The trap the DA still has to avoid is the impression that some of its members feel they are better or cleverer than other people. The perception of a felt superiority can damage the party below the waterline.

The acres of airtime that have been gained by the DA, and Steenhuisen in particular, is in stark contrast to that garnered by the EFF. Its leader, Julius Malema, has been almost silent until recently. The difference may well be that the DA has a bigger and deeper base of voters. This allows the party more room to move, because it has a large group of people whom it can rely on.

For Steenhuisen, being the public face of the DA so often during this difficult time has almost certainly ensured that he will win the party’s leadership election, when it is eventually held. His rivals for the position, Ntuli and Moodey, have been almost silenced by the pandemic. Some might even have forgotten that he faces competition at all.

This constituency is also, broadly speaking, against the lockdown. Thus, Steenhuisen has had much latitude to attack the regulations instituted by the government during this time. Again, this is in stark contrast to the EFF, which has argued for a longer and stricter lockdown.

There may well be a trap lying in wait here for the DA. If the number of people who die from Covid-19 does jump quickly and exponentially, both the ANC and the EFF might well claim that this shows the DA’s approach was wrong, and that it put “profits before people”.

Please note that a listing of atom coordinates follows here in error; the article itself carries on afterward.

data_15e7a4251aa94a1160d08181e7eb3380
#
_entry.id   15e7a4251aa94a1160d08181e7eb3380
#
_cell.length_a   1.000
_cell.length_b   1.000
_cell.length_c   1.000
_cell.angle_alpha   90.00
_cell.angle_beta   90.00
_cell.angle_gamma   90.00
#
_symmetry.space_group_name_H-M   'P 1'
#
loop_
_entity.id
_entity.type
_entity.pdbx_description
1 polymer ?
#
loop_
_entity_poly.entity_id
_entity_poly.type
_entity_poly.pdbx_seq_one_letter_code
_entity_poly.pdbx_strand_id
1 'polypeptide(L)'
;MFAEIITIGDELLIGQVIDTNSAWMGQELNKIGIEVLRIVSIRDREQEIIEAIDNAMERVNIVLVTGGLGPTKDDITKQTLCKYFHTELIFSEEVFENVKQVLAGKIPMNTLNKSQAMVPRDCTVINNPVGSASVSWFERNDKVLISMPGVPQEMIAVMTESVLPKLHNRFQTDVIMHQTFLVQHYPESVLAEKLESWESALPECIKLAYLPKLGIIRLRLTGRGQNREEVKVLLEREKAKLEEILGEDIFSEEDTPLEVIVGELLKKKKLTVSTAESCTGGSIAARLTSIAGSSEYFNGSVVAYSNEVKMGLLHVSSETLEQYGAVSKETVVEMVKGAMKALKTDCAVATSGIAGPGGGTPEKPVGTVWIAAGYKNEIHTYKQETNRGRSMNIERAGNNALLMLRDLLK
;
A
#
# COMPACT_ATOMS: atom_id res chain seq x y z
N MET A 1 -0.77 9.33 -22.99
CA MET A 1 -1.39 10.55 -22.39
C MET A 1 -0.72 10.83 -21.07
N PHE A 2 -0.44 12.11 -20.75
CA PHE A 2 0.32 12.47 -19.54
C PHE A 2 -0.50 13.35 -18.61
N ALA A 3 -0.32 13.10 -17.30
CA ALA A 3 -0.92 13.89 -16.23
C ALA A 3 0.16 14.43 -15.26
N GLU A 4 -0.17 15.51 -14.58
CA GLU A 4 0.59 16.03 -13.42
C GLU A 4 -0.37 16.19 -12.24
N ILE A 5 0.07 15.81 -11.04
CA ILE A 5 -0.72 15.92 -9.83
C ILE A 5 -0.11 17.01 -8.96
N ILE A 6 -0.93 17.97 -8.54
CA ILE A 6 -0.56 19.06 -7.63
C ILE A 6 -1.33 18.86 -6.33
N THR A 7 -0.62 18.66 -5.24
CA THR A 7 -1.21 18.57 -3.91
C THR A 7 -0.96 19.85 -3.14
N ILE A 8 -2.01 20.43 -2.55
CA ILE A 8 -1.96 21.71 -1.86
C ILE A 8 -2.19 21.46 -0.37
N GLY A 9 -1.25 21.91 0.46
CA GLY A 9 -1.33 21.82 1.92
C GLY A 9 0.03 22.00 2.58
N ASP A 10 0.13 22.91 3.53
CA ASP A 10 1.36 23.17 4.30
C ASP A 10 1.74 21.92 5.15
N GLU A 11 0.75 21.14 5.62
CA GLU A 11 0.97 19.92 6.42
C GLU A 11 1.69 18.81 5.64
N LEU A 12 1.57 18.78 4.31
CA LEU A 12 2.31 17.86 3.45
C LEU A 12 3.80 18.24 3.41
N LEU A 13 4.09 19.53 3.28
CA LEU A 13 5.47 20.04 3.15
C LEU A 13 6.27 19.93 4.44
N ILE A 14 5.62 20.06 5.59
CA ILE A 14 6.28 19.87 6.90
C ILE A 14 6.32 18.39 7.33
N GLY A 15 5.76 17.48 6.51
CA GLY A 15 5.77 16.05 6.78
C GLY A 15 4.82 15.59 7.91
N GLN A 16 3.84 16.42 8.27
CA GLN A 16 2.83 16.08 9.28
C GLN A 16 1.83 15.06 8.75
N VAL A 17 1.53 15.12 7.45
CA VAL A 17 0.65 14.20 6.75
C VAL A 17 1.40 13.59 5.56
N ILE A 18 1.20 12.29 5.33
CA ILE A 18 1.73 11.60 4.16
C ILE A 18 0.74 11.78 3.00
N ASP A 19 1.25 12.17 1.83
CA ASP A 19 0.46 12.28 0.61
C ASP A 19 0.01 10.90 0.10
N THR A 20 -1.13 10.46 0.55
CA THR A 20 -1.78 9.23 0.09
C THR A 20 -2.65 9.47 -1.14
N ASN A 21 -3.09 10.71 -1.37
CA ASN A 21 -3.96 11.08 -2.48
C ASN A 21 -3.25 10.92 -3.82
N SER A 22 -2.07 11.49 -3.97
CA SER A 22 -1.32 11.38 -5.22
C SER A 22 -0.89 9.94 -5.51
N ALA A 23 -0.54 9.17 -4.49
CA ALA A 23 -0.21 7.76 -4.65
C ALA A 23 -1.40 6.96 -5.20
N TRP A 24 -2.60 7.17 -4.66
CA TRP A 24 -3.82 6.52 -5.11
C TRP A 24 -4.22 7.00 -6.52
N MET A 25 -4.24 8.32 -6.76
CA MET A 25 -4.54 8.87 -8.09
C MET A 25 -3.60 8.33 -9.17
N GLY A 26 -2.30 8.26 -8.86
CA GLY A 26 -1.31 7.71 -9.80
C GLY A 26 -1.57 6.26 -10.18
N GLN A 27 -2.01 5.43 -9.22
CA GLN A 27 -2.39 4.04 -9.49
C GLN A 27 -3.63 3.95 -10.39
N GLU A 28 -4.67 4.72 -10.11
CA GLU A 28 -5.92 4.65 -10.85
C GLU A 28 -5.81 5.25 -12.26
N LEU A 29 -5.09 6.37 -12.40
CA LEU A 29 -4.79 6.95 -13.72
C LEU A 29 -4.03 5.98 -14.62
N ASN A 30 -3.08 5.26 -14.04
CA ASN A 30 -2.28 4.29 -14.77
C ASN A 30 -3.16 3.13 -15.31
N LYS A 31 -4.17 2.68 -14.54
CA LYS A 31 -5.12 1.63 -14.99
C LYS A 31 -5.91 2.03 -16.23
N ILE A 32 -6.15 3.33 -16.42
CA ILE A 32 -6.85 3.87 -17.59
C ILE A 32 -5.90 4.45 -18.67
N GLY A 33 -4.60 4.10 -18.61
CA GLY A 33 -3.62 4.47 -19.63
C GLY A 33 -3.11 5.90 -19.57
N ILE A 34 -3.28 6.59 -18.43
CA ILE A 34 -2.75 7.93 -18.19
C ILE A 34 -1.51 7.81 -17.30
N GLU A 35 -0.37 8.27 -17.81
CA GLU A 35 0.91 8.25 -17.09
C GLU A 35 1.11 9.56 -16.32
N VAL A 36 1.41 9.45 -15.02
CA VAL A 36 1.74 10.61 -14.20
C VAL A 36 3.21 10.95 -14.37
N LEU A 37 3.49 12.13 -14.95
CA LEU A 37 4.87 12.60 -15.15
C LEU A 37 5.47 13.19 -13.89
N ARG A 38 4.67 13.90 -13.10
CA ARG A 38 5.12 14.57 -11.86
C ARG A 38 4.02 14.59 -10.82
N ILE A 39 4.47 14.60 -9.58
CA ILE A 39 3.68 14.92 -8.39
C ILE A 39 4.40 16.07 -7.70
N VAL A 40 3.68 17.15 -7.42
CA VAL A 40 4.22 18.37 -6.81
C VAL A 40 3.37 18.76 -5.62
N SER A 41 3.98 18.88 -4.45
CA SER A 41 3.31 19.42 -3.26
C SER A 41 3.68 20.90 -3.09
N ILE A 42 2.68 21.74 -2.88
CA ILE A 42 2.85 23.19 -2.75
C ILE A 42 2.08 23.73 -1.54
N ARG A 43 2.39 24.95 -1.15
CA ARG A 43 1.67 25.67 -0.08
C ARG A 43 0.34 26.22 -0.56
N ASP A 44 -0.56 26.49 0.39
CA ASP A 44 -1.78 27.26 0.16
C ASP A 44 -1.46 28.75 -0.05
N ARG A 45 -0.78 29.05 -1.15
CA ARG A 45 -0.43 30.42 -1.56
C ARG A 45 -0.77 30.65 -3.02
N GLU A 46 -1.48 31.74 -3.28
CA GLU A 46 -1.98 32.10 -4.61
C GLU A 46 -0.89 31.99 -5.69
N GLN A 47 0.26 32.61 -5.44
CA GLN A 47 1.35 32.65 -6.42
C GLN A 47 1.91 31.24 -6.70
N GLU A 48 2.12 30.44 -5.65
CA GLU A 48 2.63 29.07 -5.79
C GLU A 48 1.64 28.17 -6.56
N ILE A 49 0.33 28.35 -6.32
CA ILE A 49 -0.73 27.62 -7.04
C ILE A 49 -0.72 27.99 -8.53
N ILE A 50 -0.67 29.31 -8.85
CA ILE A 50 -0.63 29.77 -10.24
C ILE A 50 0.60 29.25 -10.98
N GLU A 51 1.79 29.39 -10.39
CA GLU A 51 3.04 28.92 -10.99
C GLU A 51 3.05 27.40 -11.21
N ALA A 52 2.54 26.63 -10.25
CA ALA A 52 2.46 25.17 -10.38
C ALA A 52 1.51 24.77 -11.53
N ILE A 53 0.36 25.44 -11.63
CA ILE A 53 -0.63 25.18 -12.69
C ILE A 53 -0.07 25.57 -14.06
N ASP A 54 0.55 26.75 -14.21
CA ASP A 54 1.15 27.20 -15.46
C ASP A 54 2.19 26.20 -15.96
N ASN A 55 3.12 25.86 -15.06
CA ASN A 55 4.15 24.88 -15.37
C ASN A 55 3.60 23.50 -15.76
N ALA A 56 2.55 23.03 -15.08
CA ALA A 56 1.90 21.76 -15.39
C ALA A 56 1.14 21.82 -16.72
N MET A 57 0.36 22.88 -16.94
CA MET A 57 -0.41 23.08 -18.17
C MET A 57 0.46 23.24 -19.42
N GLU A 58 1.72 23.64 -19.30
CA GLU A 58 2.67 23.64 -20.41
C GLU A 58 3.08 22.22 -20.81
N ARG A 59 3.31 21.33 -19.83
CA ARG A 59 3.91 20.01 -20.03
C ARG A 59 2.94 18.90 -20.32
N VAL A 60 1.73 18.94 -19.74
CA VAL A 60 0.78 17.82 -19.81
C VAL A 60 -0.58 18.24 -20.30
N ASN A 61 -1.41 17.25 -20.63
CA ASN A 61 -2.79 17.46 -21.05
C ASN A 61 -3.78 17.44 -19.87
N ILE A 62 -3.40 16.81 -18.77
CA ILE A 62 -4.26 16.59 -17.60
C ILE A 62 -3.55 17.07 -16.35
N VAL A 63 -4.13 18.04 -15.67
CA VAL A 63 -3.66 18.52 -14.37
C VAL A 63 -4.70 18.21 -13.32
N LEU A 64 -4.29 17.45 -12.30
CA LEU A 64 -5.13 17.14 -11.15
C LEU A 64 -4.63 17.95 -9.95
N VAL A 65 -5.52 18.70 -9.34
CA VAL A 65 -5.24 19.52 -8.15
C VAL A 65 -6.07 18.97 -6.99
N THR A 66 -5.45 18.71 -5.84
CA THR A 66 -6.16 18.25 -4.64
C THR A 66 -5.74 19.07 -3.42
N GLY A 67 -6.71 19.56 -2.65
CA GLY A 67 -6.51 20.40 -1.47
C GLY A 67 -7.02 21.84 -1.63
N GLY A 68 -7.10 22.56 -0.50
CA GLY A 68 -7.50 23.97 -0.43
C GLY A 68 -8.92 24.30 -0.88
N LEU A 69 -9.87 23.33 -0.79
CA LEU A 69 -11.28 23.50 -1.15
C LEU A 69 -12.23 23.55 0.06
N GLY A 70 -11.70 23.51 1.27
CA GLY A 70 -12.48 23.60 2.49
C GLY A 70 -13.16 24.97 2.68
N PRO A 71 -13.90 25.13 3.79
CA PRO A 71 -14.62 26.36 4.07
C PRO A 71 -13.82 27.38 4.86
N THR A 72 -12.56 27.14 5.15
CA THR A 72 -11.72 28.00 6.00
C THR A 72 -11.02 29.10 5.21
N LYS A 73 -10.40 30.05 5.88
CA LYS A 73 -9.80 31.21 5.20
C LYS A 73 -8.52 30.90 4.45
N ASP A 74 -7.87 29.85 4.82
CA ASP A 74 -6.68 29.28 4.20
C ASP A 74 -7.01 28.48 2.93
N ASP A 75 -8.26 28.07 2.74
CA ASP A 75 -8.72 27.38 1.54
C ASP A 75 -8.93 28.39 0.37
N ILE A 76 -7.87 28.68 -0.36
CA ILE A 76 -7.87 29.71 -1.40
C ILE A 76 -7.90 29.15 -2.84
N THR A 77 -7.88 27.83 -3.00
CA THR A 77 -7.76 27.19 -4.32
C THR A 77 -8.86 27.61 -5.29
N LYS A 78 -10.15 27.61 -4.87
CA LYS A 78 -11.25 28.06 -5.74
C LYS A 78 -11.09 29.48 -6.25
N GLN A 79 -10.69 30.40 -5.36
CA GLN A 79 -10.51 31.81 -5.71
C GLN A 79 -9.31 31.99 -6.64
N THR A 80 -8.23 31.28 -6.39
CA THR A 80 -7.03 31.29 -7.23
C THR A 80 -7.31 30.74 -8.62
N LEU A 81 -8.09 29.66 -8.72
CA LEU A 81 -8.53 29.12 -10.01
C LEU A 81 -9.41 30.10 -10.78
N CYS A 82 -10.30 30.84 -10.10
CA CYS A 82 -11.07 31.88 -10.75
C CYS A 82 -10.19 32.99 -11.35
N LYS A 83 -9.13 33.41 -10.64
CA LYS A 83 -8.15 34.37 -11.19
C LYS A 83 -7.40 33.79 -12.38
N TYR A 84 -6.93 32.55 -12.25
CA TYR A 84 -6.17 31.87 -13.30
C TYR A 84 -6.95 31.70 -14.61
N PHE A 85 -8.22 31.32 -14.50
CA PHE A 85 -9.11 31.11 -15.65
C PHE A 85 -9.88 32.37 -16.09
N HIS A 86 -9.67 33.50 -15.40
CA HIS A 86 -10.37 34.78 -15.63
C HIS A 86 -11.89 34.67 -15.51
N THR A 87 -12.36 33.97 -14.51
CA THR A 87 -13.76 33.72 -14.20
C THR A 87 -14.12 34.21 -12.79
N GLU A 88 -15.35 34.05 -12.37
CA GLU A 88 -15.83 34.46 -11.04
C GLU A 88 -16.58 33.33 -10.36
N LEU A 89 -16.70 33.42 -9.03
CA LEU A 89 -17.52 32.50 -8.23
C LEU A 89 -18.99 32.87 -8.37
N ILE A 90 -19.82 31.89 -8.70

For Steenhuisen, being the public face of the DA so often during this difficult time has almost certainly ensured that he will win the party’s leadership election, when it is eventually held. His rivals for the position, Ntuli and Moodey, have been almost silenced by the pandemic. Some might even have forgotten that he faces competition at all.

Certainly, this has been an important time for him, and he has used it well. But the big question is whether this will change the electoral dial.

For the moment, there is no evidence that his behaviour, and the approach of his party, have changed the minds of voters. Unfortunately for Steenhuisen, this may be tested soon. Local elections are still scheduled for next year. The DA lost votes in last year’s national and provincial elections. Should this trend continue, the party may well be seen as a declining force.

Considering how racial identities still dominate much of our politics, the DA runs the risk of being seen as a party for middle-class white people. At the same time, some of those voters might decide to stay with the Freedom Front Plus after its gains last year.

The stakes are high. And it is the approach to Covid-19 and the lockdown that could be a determining factor. All the effort put in by Steenhuisen and others during this time could end up being a non-winner for the DA. 

One of the painful realities for the DA is that the pandemic has changed very little in our politics – it merely entrenched the divides and heated debates that we’ve had before. DM